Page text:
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The Principle of the Relativity of the Gravitational Potential

  • Gustav Mie
Chapter
Part of the Boston Studies in the Philosophy of Science book series (BSPS, volume 250)

1. Gravity has long eluded theoretical investigation, and, apart from the meager knowledge gained by experience, the main reason is that the gravitational field exhibits the peculiarity that the field itself is amplified when it performs external work. It is therefore difficult to design the theory so that it does not conflict with the energy principle. Admittedly the magnetic field of two current-carrying conductors shows the same peculiarity. However, in that case one readily recognizes in the apparatus that provides the current the source of energy both for the energy increase of the magnetic field and for the energy carried off as work. For the gravitational field such an external energy source is absent, and therefore one formerly used to assume in gravitational theories that the energy of the field is negative, so that upon amplification of the field a positive energy is released and is manifested as work gained. Every theory of gravitation that is built upon the scheme of Maxwell's equations must make the assumption of a negative energy. But this assumption is untenable, because a field whose energy is negative cannot be in stable equilibrium, but is always unstable. Namely, whereas an electrostatic field, for example, exhibits that distribution of lines of force for which the energy has the smallest possible value, a field that is similarly constituted but with negative energy has of course precisely the largest possible value at equilibrium. It is therefore to be expected that when the equilibrium is slightly perturbed, the field will continually release energy to the exterior | while simultaneously moving further and further away from its equilibrium state. So in this way one does not attain a satisfactory theory of gravity.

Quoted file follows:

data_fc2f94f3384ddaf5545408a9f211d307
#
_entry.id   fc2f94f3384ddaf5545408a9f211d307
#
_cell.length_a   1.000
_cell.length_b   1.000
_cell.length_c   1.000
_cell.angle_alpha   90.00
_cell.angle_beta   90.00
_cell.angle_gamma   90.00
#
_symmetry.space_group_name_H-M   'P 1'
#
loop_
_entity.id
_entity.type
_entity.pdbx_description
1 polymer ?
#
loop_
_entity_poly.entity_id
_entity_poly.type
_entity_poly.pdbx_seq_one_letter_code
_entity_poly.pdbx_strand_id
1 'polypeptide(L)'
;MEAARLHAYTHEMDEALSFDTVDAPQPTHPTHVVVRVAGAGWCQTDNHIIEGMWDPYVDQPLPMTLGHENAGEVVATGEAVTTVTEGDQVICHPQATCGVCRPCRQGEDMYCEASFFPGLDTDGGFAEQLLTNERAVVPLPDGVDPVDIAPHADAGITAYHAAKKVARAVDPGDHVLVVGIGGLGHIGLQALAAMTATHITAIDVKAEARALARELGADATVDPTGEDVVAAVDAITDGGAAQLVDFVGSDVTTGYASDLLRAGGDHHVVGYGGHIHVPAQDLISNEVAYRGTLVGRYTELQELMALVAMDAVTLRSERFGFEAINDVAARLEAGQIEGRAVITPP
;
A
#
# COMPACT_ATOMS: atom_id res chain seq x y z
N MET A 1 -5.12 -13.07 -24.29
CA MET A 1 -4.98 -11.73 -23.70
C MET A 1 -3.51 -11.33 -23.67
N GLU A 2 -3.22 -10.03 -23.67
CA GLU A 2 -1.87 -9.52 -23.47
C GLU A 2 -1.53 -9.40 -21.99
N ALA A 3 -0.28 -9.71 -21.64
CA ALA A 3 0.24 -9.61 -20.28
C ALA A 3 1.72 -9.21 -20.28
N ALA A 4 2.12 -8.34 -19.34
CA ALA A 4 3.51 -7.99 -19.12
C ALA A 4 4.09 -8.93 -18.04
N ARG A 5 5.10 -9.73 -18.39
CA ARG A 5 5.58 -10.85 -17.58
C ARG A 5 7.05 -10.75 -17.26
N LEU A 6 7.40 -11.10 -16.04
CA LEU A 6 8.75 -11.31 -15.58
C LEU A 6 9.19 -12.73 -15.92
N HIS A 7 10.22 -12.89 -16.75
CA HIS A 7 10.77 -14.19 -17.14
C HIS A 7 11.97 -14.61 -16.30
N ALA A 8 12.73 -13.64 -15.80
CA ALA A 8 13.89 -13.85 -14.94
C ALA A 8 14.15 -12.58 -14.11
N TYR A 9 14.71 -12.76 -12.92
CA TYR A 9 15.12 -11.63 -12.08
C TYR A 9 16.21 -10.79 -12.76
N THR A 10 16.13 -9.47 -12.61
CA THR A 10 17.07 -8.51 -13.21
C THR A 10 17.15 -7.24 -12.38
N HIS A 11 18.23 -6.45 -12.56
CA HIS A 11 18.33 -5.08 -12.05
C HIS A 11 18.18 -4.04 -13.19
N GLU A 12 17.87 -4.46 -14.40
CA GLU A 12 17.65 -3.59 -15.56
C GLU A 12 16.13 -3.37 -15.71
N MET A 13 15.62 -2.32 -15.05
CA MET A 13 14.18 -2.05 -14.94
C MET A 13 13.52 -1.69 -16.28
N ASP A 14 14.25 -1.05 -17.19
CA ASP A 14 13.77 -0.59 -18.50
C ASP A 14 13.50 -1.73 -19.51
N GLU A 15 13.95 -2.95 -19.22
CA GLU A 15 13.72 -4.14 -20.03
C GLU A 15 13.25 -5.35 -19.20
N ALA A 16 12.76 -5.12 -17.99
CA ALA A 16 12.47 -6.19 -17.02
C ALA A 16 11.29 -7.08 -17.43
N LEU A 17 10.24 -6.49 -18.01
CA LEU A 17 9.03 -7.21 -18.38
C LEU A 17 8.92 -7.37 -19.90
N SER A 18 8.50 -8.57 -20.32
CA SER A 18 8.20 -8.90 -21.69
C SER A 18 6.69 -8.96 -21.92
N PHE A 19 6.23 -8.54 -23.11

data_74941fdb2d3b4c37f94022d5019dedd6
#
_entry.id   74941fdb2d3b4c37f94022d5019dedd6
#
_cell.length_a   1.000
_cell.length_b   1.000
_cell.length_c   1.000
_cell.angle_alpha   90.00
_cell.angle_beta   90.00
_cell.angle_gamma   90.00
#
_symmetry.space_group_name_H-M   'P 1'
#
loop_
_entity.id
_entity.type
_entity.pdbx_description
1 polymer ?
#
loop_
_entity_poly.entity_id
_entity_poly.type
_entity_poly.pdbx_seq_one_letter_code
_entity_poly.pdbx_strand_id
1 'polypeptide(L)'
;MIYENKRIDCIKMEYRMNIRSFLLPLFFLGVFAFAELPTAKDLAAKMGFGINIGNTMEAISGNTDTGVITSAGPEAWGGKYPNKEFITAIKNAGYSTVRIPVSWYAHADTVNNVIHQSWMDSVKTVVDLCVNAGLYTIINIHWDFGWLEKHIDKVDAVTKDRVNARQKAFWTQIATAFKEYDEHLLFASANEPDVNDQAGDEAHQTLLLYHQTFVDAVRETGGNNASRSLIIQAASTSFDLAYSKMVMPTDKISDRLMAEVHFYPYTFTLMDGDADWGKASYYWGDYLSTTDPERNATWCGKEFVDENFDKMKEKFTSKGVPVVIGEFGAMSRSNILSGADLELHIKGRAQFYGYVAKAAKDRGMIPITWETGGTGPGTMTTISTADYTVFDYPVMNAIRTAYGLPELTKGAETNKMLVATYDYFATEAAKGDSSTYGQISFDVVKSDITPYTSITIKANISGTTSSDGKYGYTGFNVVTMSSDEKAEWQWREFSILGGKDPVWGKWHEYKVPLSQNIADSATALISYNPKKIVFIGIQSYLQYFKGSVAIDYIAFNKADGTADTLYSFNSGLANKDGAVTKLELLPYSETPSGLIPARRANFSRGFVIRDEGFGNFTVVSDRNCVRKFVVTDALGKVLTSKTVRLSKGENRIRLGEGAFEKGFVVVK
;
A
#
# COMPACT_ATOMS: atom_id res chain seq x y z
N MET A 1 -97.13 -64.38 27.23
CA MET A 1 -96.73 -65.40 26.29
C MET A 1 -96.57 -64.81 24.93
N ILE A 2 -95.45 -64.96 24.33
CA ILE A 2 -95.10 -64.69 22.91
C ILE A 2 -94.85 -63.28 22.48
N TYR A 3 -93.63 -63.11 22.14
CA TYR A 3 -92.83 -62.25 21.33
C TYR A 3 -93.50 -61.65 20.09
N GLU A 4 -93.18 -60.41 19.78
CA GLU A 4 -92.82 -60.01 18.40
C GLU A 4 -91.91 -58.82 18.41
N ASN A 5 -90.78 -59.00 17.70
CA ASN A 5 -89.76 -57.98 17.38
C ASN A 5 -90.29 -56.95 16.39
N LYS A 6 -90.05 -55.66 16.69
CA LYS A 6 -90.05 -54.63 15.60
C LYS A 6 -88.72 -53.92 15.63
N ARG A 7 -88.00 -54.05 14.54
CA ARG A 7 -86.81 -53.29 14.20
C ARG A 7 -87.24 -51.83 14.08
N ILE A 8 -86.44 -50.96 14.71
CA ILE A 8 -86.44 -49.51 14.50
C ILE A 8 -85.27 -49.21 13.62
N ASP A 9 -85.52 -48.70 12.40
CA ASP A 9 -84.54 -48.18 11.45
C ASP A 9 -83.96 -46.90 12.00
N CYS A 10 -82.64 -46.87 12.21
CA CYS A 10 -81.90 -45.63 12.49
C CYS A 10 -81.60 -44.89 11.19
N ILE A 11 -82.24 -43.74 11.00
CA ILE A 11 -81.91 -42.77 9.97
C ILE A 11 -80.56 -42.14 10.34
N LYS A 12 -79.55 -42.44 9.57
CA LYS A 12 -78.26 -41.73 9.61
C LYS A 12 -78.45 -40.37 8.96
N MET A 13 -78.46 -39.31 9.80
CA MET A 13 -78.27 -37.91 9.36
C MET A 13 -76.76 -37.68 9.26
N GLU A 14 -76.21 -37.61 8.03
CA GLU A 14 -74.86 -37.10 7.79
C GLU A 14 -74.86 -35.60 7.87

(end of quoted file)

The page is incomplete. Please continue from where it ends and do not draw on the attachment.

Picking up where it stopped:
A simple, feasible way leading out of this difficulty was first indicated by M. Abraham.1 This way consists of including in the state variables, upon which the amount of energy per cubic centimeter depends, the potential of the field, formerly taken to be only a “mathematical construct”, rather than only the field strength of the gravitational field, formerly considered exclusively. Now, when two gravitating masses approach each other, there is on the one hand an increase in the energy of the field, counted as positive exactly like that of an electric field of similar appearance, but at the same time there is a change, a decrease to be exact, in the internal energy of the approaching material bodies, because in them the potential of the gravitational field becomes different. So the two gravitating masses release a part of their internal energy as a consequence of the change in their gravitational potentials, and thus provide the source for the work gained due to the attraction as well rather than only the increase in energy of the gravitational field. Thus, in the case of the gravitational field, matter under the influence of a changed potential performs the same task as the current source in the case of the magnetic field between current-carrying conductors mentioned above.

Keywords

Gravitational Field Gravitational Potential Lorentz Transformation Inertial Mass Material Body 
These keywords were added by machine and not by the authors. This process is experimental and the keywords may be updated as the learning algorithm improves.

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© Springer 2007

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  • Gustav Mie

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